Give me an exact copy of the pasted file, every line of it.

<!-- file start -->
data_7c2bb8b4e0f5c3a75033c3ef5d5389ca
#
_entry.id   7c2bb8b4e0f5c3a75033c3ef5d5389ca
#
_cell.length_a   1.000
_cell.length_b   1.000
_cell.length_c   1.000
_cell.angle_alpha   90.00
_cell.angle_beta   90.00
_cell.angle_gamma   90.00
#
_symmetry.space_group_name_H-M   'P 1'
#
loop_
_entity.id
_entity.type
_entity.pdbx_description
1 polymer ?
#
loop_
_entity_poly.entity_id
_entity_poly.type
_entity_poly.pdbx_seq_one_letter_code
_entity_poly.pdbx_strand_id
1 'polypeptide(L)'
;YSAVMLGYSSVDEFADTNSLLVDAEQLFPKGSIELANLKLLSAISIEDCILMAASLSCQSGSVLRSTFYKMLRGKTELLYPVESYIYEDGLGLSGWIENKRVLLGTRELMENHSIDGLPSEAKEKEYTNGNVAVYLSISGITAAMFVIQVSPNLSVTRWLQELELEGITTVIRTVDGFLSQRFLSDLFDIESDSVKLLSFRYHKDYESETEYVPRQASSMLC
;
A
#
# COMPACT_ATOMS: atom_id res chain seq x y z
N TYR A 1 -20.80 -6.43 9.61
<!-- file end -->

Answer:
data_7c2bb8b4e0f5c3a75033c3ef5d5389ca
#
_entry.id   7c2bb8b4e0f5c3a75033c3ef5d5389ca
#
_cell.length_a   1.000
_cell.length_b   1.000
_cell.length_c   1.000
_cell.angle_alpha   90.00
_cell.angle_beta   90.00
_cell.angle_gamma   90.00
#
_symmetry.space_group_name_H-M   'P 1'
#
loop_
_entity.id
_entity.type
_entity.pdbx_description
1 polymer ?
#
loop_
_entity_poly.entity_id
_entity_poly.type
_entity_poly.pdbx_seq_one_letter_code
_entity_poly.pdbx_strand_id
1 'polypeptide(L)'
;YSAVMLGYSSVDEFADTNSLLVDAEQLFPKGSIELANLKLLSAISIEDCILMAASLSCQSGSVLRSTFYKMLRGKTELLYPVESYIYEDGLGLSGWIENKRVLLGTRELMENHSIDGLPSEAKEKEYTNGNVAVYLSISGITAAMFVIQVSPNLSVTRWLQELELEGITTVIRTVDGFLSQRFLSDLFDIESDSVKLLSFRYHKDYESETEYVPRQASSMLC
;
A
#
# COMPACT_ATOMS: atom_id res chain seq x y z
N TYR A 1 -20.80 -6.43 9.61